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Assessment of Present Ambient Air Quality of Indore City using Indian Air Quality Index - A Case Study (IJSTE/ Volume 3 / Issue 06 / 028)

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Assessment of Present Ambient Air Quality of Indore City using Indian Air Quality Index - A Case Study (IJSTE/ Volume 3 / Issue 06 / 028)

Fig. 2: Indian Air Quality Indexes were found at all the selected location indicating the category moderately polluted in both the season except at Kothari market and Pologround in winter season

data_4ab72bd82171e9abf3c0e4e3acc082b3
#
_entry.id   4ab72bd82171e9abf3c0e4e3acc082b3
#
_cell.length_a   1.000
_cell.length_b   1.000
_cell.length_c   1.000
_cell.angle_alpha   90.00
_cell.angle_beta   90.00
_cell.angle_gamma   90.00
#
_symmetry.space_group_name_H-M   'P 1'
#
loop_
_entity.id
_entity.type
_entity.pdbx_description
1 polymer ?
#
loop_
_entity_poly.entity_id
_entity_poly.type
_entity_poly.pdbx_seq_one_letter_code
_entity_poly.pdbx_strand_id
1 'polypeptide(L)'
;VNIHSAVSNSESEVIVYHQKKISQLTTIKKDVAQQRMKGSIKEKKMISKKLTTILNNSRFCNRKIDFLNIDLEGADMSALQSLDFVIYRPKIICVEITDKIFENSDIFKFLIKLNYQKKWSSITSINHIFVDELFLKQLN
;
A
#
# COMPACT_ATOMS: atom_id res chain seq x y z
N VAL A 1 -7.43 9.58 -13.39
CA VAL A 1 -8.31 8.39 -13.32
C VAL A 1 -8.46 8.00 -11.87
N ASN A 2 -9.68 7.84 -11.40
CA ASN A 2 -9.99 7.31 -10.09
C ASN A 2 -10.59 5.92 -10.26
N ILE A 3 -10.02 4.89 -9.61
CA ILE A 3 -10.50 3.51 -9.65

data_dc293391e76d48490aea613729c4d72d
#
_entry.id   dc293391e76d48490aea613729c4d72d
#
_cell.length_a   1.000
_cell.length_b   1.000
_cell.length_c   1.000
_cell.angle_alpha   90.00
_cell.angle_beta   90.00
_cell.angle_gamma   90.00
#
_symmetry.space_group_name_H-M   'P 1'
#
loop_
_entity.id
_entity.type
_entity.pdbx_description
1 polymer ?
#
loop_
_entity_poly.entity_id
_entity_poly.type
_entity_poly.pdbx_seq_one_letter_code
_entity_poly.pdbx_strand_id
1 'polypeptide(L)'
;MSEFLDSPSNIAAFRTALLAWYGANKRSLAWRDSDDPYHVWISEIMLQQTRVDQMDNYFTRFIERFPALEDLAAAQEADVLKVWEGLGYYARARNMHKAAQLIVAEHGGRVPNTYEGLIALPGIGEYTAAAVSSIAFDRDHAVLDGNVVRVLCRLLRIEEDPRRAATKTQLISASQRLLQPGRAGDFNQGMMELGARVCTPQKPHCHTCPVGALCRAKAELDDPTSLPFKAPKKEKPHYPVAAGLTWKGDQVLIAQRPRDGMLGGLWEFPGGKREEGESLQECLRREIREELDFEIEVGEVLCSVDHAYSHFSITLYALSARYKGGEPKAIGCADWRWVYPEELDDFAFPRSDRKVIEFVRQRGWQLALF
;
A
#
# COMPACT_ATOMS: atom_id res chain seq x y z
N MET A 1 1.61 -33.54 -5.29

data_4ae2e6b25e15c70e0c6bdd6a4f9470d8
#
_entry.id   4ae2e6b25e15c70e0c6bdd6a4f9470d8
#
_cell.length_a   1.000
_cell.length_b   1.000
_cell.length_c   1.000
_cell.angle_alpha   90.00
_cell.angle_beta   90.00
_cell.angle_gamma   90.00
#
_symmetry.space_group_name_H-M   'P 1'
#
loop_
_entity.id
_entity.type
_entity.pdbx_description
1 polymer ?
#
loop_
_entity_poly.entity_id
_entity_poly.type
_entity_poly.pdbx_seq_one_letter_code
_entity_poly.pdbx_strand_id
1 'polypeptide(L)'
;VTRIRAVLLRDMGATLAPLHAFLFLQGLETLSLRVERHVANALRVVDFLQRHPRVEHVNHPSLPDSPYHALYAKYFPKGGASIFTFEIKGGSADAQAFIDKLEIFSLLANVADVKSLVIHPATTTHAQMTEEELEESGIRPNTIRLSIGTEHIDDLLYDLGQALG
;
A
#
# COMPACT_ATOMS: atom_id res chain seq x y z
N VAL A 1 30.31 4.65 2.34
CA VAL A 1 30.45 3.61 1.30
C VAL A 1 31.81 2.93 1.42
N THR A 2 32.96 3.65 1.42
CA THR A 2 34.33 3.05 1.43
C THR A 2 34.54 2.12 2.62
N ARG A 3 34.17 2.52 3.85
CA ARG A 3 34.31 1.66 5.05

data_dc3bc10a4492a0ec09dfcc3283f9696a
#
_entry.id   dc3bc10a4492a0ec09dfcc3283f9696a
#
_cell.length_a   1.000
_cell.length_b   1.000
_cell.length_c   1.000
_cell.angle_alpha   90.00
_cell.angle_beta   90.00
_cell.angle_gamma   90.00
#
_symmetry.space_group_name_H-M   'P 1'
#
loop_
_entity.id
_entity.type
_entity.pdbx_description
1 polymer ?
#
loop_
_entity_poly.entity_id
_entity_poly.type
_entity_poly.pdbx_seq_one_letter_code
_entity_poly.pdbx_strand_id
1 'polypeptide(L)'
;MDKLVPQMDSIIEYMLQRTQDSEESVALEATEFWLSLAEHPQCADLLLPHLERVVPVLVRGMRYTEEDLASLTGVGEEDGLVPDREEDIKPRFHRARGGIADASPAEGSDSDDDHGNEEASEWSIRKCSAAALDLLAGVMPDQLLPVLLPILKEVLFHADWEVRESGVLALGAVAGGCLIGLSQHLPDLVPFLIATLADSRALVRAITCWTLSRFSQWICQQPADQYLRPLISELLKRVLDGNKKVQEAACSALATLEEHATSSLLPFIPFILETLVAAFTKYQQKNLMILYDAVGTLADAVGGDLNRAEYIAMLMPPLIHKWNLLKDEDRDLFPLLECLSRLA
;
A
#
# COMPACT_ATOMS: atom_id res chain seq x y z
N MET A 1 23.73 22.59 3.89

IV. CONCLUSIONS Air pollution measured in the form of Air Quality Index can be used to provide a meaningful assessment of air pollution in the common man’s perception. (Pradeepta et al., 2010) The present study shows that among the various parameters studied like PM10, SO2, NO2, NH3, O3 and Pb; PM10 had been found beyond permissible limit at all the four location in both the season considered in the study. Ozone had been found to be beyond the permissible limit in summer season only, at all the selected locations. IND-AQI has been determined for both the seasons (winter & summer), it was found that the same was worst for winter season attributed to presence of high concentration of particulate matter (PM 10). REFERENCES [1] [2] [3] [4] [5] [6] [7] [8] [9] [10] [11] [12] [13] [14] [15] [16] [17] [18]